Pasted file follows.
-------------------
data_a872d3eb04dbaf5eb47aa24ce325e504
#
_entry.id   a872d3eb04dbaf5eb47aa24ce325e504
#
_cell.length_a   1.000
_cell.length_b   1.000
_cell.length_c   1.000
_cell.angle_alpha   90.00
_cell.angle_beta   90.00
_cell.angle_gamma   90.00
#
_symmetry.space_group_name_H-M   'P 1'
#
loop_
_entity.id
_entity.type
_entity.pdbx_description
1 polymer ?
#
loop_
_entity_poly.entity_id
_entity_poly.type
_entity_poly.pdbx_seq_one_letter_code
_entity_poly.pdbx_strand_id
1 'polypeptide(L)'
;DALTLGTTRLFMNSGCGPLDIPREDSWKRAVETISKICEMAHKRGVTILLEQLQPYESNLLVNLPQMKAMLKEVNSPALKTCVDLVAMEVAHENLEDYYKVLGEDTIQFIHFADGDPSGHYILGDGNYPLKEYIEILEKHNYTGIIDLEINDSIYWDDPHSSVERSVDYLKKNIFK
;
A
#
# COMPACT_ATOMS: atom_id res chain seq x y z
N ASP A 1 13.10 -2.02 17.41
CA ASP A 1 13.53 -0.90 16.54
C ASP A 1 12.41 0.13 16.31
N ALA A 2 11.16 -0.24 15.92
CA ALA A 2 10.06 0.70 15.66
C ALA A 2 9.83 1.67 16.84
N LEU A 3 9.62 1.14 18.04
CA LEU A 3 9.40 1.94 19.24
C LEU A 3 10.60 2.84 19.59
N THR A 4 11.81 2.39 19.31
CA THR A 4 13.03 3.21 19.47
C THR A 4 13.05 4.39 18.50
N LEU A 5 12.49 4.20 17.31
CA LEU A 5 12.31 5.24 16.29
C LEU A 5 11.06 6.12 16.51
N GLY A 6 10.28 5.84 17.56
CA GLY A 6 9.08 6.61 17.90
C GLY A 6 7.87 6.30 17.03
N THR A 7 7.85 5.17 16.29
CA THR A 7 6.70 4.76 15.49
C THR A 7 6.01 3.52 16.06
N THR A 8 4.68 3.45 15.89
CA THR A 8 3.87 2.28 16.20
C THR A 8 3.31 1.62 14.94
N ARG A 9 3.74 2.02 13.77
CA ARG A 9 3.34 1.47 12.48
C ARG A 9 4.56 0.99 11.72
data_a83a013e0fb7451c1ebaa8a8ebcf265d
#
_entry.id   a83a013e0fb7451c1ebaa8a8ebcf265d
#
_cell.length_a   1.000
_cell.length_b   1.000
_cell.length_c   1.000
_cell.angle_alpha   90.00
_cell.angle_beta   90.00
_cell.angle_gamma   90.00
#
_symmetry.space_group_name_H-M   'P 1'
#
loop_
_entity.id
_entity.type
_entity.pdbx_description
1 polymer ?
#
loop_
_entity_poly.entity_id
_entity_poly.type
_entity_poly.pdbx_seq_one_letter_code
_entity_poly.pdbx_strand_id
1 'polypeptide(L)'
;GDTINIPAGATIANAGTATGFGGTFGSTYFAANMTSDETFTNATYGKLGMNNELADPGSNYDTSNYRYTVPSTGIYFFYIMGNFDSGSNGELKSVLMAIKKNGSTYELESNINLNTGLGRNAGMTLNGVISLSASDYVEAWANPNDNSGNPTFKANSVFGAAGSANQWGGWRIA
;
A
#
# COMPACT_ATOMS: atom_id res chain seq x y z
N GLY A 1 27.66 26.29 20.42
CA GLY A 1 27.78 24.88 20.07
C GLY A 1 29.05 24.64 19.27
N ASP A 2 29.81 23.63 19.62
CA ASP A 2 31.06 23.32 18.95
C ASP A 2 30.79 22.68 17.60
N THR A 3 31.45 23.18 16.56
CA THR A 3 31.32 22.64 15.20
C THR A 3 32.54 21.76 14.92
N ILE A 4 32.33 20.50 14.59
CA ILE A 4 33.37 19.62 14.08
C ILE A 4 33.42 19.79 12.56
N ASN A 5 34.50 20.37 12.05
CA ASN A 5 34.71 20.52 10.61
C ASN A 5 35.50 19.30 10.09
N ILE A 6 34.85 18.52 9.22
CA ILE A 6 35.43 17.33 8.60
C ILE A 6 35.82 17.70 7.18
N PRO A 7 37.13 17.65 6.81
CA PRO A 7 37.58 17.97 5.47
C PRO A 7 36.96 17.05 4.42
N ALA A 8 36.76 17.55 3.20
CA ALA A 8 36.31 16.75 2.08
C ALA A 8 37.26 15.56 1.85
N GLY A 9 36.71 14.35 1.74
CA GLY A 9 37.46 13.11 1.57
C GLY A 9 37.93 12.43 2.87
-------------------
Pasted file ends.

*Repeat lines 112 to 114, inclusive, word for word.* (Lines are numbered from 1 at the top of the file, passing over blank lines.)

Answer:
N GLY A 9 36.71 14.35 1.74
CA GLY A 9 37.46 13.11 1.57
C GLY A 9 37.93 12.43 2.87